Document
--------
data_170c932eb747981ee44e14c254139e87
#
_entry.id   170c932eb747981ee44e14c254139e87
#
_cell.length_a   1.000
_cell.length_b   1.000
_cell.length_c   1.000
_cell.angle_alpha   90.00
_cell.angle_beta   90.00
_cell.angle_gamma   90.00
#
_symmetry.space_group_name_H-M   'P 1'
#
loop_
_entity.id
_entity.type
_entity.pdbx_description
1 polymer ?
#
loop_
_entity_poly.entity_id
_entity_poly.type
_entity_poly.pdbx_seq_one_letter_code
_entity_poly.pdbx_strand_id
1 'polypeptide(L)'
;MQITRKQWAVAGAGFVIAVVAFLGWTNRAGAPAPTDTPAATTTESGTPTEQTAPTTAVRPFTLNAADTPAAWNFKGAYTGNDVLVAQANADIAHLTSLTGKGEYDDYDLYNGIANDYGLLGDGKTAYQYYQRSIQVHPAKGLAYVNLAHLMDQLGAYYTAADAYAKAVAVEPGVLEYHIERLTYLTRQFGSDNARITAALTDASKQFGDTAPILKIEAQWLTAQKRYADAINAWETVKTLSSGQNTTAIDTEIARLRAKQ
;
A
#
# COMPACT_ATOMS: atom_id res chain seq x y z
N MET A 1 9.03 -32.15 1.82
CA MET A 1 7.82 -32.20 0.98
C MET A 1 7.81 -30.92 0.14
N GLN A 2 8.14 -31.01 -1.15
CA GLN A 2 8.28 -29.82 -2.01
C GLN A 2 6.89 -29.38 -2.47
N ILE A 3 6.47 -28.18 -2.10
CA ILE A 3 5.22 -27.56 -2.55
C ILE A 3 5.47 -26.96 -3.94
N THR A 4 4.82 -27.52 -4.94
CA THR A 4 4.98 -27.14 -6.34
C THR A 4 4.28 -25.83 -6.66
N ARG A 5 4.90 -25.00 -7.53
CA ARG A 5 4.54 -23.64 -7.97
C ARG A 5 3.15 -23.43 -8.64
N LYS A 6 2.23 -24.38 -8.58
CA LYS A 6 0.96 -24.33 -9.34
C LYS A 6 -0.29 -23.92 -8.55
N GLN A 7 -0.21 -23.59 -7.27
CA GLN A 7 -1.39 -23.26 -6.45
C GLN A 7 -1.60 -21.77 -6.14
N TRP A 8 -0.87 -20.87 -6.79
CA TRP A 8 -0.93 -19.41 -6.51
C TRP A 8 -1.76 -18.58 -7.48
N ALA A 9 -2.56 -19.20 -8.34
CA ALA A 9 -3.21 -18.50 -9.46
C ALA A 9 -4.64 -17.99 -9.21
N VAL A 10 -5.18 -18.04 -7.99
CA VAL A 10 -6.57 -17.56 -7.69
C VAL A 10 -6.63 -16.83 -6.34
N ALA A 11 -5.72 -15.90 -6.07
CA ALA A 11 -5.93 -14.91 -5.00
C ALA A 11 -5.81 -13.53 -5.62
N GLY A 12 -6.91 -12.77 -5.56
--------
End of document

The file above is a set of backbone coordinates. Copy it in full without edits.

data_170c932eb747981ee44e14c254139e87
#
_entry.id   170c932eb747981ee44e14c254139e87
#
_cell.length_a   1.000
_cell.length_b   1.000
_cell.length_c   1.000
_cell.angle_alpha   90.00
_cell.angle_beta   90.00
_cell.angle_gamma   90.00
#
_symmetry.space_group_name_H-M   'P 1'
#
loop_
_entity.id
_entity.type
_entity.pdbx_description
1 polymer ?
#
loop_
_entity_poly.entity_id
_entity_poly.type
_entity_poly.pdbx_seq_one_letter_code
_entity_poly.pdbx_strand_id
1 'polypeptide(L)'
;MQITRKQWAVAGAGFVIAVVAFLGWTNRAGAPAPTDTPAATTTESGTPTEQTAPTTAVRPFTLNAADTPAAWNFKGAYTGNDVLVAQANADIAHLTSLTGKGEYDDYDLYNGIANDYGLLGDGKTAYQYYQRSIQVHPAKGLAYVNLAHLMDQLGAYYTAADAYAKAVAVEPGVLEYHIERLTYLTRQFGSDNARITAALTDASKQFGDTAPILKIEAQWLTAQKRYADAINAWETVKTLSSGQNTTAIDTEIARLRAKQ
;
A
#
# COMPACT_ATOMS: atom_id res chain seq x y z
N MET A 1 9.03 -32.15 1.82
CA MET A 1 7.82 -32.20 0.98
C MET A 1 7.81 -30.92 0.14
N GLN A 2 8.14 -31.01 -1.15
CA GLN A 2 8.28 -29.82 -2.01
C GLN A 2 6.89 -29.38 -2.47
N ILE A 3 6.47 -28.18 -2.10
CA ILE A 3 5.22 -27.56 -2.55
C ILE A 3 5.47 -26.96 -3.94
N THR A 4 4.82 -27.52 -4.94
CA THR A 4 4.98 -27.14 -6.34
C THR A 4 4.28 -25.83 -6.66
N ARG A 5 4.90 -25.00 -7.53
CA ARG A 5 4.54 -23.64 -7.97
C ARG A 5 3.15 -23.43 -8.64
N LYS A 6 2.23 -24.38 -8.58
CA LYS A 6 0.96 -24.33 -9.34
C LYS A 6 -0.29 -23.92 -8.55
N GLN A 7 -0.21 -23.59 -7.27
CA GLN A 7 -1.39 -23.26 -6.45
C GLN A 7 -1.60 -21.77 -6.14
N TRP A 8 -0.87 -20.87 -6.79
CA TRP A 8 -0.93 -19.41 -6.51
C TRP A 8 -1.76 -18.58 -7.48
N ALA A 9 -2.56 -19.20 -8.34
CA ALA A 9 -3.21 -18.50 -9.46
C ALA A 9 -4.64 -17.99 -9.21
N VAL A 10 -5.18 -18.04 -7.99
CA VAL A 10 -6.57 -17.56 -7.69
C VAL A 10 -6.63 -16.83 -6.34
N ALA A 11 -5.72 -15.90 -6.07
CA ALA A 11 -5.93 -14.91 -5.00
C ALA A 11 -5.81 -13.53 -5.62
N GLY A 12 -6.91 -12.77 -5.56